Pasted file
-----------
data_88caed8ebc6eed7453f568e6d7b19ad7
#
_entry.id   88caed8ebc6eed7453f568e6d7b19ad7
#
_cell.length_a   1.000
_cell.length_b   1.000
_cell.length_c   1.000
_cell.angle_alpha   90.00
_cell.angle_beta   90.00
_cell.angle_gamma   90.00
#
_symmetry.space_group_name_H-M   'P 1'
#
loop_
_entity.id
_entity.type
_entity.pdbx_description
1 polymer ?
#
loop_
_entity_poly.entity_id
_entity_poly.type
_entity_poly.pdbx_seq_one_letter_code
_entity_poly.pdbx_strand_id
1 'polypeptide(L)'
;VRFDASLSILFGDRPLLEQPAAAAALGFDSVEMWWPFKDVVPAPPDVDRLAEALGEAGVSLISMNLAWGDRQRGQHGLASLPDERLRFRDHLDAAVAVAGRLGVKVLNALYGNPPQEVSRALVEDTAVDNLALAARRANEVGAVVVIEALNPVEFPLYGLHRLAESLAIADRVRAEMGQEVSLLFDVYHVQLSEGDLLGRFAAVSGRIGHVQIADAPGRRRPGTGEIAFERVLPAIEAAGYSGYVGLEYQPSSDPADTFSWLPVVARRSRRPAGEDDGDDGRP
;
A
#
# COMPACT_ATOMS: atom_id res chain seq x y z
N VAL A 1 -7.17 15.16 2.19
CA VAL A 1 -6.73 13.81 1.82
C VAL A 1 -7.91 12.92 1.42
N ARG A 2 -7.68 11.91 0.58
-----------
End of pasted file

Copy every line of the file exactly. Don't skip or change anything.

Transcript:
data_88caed8ebc6eed7453f568e6d7b19ad7
#
_entry.id   88caed8ebc6eed7453f568e6d7b19ad7
#
_cell.length_a   1.000
_cell.length_b   1.000
_cell.length_c   1.000
_cell.angle_alpha   90.00
_cell.angle_beta   90.00
_cell.angle_gamma   90.00
#
_symmetry.space_group_name_H-M   'P 1'
#
loop_
_entity.id
_entity.type
_entity.pdbx_description
1 polymer ?
#
loop_
_entity_poly.entity_id
_entity_poly.type
_entity_poly.pdbx_seq_one_letter_code
_entity_poly.pdbx_strand_id
1 'polypeptide(L)'
;VRFDASLSILFGDRPLLEQPAAAAALGFDSVEMWWPFKDVVPAPPDVDRLAEALGEAGVSLISMNLAWGDRQRGQHGLASLPDERLRFRDHLDAAVAVAGRLGVKVLNALYGNPPQEVSRALVEDTAVDNLALAARRANEVGAVVVIEALNPVEFPLYGLHRLAESLAIADRVRAEMGQEVSLLFDVYHVQLSEGDLLGRFAAVSGRIGHVQIADAPGRRRPGTGEIAFERVLPAIEAAGYSGYVGLEYQPSSDPADTFSWLPVVARRSRRPAGEDDGDDGRP
;
A
#
# COMPACT_ATOMS: atom_id res chain seq x y z
N VAL A 1 -7.17 15.16 2.19
CA VAL A 1 -6.73 13.81 1.82
C VAL A 1 -7.91 12.92 1.42
N ARG A 2 -7.68 11.91 0.58